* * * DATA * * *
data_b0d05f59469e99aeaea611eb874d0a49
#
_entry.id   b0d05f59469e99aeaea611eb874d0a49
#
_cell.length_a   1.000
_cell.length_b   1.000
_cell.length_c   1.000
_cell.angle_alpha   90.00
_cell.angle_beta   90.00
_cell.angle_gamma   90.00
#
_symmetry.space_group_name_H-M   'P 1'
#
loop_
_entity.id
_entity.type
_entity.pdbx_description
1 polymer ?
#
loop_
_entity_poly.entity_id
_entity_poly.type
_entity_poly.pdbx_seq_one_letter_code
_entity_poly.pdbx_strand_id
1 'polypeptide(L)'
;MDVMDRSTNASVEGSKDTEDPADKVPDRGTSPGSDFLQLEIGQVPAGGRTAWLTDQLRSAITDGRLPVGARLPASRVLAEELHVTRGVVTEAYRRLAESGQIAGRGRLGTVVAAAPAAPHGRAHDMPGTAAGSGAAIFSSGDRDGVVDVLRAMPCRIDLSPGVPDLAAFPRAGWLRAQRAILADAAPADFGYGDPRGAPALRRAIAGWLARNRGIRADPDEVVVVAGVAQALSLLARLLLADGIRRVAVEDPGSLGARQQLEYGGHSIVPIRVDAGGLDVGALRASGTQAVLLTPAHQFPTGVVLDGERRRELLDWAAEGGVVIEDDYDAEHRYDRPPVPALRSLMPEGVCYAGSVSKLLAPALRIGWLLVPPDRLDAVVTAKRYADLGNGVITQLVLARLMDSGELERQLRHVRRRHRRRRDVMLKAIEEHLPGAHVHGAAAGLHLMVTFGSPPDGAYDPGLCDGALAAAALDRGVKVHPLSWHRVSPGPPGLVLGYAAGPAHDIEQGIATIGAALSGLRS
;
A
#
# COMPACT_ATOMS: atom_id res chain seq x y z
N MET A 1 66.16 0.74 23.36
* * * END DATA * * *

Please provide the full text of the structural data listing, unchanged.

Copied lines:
data_b0d05f59469e99aeaea611eb874d0a49
#
_entry.id   b0d05f59469e99aeaea611eb874d0a49
#
_cell.length_a   1.000
_cell.length_b   1.000
_cell.length_c   1.000
_cell.angle_alpha   90.00
_cell.angle_beta   90.00
_cell.angle_gamma   90.00
#
_symmetry.space_group_name_H-M   'P 1'
#
loop_
_entity.id
_entity.type
_entity.pdbx_description
1 polymer ?
#
loop_
_entity_poly.entity_id
_entity_poly.type
_entity_poly.pdbx_seq_one_letter_code
_entity_poly.pdbx_strand_id
1 'polypeptide(L)'
;MDVMDRSTNASVEGSKDTEDPADKVPDRGTSPGSDFLQLEIGQVPAGGRTAWLTDQLRSAITDGRLPVGARLPASRVLAEELHVTRGVVTEAYRRLAESGQIAGRGRLGTVVAAAPAAPHGRAHDMPGTAAGSGAAIFSSGDRDGVVDVLRAMPCRIDLSPGVPDLAAFPRAGWLRAQRAILADAAPADFGYGDPRGAPALRRAIAGWLARNRGIRADPDEVVVVAGVAQALSLLARLLLADGIRRVAVEDPGSLGARQQLEYGGHSIVPIRVDAGGLDVGALRASGTQAVLLTPAHQFPTGVVLDGERRRELLDWAAEGGVVIEDDYDAEHRYDRPPVPALRSLMPEGVCYAGSVSKLLAPALRIGWLLVPPDRLDAVVTAKRYADLGNGVITQLVLARLMDSGELERQLRHVRRRHRRRRDVMLKAIEEHLPGAHVHGAAAGLHLMVTFGSPPDGAYDPGLCDGALAAAALDRGVKVHPLSWHRVSPGPPGLVLGYAAGPAHDIEQGIATIGAALSGLRS
;
A
#
# COMPACT_ATOMS: atom_id res chain seq x y z
N MET A 1 66.16 0.74 23.36